The relative influence of parents and peers on adolescent sexual behavior and contraceptive use as a function of age in adolescence
A model was developed and tested to examine age differences in adolescent sexual behavior and contraceptive use. The model asserted that the perceived social network of adolescents would influence the sexual behavior and contraceptive use of adolescents via individual-psychological variables. Social network variables included discussion about sexual topics with parents and friends and perceived parental and friends' approval of respondent's sexual behavior. Individual-psychological variables consisted of respondent's contraceptive knowledge and premarital sexual attitudes. Paper and pencil questionnaires were administered to 363 high school students and 144 college students, 292 females and 212 males. The mean age was 19.8 years for the college sample and 16.5 years for the high school sample. While the expected quadratic and linear trends in means were not found for several social network and individual-psychological variables, results from the LISREL analyses indicated that the model differed significantly between 9th, 11th, 12th grade and college students. The influence of parents became stronger over time, while the influence of friends increased in high school and then decreased in college. The inconsistencies between the ANOVA and LISREL results suggest that the age variable should not be discounted in future research on adolescent sexuality. The most consistent findings were sex differences: females discussed more sexual topics with their mothers and friends, perceived greater disapproval from parents and friends for engaging in sexual behavior, were more parent-oriented and perceived greater compatibility between their parents and friends' views than males. Males discussed more sexual topics with their fathers, held more permissive sexual attitudes, and were more sexually experienced than females. In addition, the models differed significantly for males and females. For males, parental variables predicted the sexual attitudes of males, and discussion with friends predicted positively contraceptive knowledge; none of the individual-psychological variables predicted males' sexual or contraceptive behavior. For females, friends' attitudes predicted sexual behavior and contraceptive use via their effect on premarital sexual attitudes and contraceptive knowledge. ^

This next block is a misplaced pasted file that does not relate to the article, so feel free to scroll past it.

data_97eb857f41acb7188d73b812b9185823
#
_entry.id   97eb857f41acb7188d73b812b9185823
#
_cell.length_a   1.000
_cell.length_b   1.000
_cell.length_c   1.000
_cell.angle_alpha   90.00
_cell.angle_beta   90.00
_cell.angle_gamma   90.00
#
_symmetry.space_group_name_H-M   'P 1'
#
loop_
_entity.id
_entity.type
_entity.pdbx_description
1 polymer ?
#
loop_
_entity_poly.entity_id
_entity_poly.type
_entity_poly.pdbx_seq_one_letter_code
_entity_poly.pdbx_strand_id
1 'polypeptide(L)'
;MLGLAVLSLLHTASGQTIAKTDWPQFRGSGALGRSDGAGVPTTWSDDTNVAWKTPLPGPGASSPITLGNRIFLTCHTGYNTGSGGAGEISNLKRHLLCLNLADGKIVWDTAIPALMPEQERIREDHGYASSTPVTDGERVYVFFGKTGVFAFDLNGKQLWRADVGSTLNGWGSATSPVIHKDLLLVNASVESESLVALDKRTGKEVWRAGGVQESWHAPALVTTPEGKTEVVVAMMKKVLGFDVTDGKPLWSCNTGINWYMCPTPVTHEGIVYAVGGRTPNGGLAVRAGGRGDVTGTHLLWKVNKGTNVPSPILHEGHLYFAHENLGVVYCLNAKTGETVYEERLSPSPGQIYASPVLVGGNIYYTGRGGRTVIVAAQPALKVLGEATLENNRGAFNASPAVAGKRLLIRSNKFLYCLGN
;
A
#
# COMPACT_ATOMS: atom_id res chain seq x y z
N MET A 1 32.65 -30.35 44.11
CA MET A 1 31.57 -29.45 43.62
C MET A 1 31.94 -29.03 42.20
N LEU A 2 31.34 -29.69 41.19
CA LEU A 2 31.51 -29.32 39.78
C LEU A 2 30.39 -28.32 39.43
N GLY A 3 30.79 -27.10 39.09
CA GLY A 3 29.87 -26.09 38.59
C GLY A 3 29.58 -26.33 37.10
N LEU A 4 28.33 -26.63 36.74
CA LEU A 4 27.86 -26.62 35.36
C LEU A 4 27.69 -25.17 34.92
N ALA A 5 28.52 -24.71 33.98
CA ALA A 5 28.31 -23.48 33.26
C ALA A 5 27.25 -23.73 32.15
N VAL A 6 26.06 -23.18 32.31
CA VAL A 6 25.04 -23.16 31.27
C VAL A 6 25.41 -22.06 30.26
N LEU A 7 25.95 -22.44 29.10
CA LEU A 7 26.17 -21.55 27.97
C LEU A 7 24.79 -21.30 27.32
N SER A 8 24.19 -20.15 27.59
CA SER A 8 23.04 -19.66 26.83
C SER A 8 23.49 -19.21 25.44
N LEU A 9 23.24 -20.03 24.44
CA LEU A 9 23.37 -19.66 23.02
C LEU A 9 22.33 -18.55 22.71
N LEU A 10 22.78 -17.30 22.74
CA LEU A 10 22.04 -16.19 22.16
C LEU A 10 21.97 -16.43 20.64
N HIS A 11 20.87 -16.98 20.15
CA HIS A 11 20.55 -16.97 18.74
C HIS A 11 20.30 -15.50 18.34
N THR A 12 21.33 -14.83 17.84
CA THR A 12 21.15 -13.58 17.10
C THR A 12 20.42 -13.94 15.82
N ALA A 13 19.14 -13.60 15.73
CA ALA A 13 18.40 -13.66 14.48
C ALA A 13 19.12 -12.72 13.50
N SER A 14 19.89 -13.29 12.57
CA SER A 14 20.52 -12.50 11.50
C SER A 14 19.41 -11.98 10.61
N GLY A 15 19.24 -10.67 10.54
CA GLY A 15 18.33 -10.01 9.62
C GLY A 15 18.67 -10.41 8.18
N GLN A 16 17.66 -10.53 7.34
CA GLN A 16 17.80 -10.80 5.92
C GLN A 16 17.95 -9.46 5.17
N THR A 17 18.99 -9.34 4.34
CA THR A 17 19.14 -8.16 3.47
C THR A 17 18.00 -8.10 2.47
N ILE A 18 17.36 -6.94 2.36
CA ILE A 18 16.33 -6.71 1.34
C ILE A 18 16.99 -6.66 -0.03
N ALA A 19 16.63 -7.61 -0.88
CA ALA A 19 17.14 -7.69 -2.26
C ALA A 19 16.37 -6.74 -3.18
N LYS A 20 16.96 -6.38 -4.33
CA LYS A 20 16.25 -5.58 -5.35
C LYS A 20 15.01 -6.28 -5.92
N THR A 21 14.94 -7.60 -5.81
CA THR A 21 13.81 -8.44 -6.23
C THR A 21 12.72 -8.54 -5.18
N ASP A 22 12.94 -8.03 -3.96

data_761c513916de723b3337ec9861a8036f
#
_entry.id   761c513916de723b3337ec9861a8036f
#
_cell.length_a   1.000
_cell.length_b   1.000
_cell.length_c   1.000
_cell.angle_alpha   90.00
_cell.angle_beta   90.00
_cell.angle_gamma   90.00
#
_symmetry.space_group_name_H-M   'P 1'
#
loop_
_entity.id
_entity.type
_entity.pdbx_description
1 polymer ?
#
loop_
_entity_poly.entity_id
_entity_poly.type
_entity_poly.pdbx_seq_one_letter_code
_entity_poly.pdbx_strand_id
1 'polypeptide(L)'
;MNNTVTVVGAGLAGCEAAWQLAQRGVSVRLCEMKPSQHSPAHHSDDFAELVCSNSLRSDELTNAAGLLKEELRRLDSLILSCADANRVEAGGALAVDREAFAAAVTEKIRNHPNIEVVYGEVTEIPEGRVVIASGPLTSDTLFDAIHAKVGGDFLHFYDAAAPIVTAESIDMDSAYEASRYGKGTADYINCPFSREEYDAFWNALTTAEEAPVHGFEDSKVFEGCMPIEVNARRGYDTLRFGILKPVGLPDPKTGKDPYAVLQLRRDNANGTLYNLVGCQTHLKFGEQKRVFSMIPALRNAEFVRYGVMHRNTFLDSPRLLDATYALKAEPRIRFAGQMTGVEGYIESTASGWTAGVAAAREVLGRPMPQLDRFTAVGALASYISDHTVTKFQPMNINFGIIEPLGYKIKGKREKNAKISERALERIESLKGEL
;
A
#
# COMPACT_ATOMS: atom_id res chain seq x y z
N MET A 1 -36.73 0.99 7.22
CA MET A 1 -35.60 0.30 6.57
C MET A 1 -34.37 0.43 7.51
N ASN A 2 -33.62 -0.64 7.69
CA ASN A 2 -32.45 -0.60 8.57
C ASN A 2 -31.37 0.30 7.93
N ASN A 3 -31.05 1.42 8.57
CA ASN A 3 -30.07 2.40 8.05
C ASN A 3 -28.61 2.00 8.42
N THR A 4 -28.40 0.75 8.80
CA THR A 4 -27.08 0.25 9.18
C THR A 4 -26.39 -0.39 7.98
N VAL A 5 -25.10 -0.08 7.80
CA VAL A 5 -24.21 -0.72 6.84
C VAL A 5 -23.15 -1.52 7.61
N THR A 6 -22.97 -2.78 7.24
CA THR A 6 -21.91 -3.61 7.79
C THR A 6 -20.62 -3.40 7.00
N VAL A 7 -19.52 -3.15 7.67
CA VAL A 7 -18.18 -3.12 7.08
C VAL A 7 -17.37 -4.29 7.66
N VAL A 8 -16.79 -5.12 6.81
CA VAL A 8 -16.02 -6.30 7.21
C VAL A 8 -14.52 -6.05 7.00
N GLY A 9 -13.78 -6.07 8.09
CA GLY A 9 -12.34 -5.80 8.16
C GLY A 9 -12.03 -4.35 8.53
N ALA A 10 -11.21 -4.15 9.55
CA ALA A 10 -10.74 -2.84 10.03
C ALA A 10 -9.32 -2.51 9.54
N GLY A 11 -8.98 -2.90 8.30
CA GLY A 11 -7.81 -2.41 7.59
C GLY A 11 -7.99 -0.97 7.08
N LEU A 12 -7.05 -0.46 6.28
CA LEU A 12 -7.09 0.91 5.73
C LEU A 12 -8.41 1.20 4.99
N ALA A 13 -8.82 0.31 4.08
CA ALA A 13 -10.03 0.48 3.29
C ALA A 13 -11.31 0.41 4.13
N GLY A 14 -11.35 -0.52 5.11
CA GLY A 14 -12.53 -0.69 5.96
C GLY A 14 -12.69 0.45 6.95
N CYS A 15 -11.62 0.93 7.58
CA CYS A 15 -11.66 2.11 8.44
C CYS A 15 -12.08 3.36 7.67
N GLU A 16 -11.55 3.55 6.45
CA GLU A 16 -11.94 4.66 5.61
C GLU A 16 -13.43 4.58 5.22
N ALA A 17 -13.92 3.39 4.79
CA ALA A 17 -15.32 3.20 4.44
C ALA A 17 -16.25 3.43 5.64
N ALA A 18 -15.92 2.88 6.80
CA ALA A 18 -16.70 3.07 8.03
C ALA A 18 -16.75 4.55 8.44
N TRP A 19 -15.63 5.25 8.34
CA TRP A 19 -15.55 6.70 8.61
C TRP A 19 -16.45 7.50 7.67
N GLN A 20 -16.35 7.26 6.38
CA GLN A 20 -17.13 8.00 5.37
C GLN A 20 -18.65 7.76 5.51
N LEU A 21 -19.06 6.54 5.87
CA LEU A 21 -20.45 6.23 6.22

Treboux, Dominique Anne, "The relative influence of parents and peers on adolescent sexual behavior and contraceptive use as a function of age in adolescence" (1989). ETD Collection for Fordham University. AAI8918647.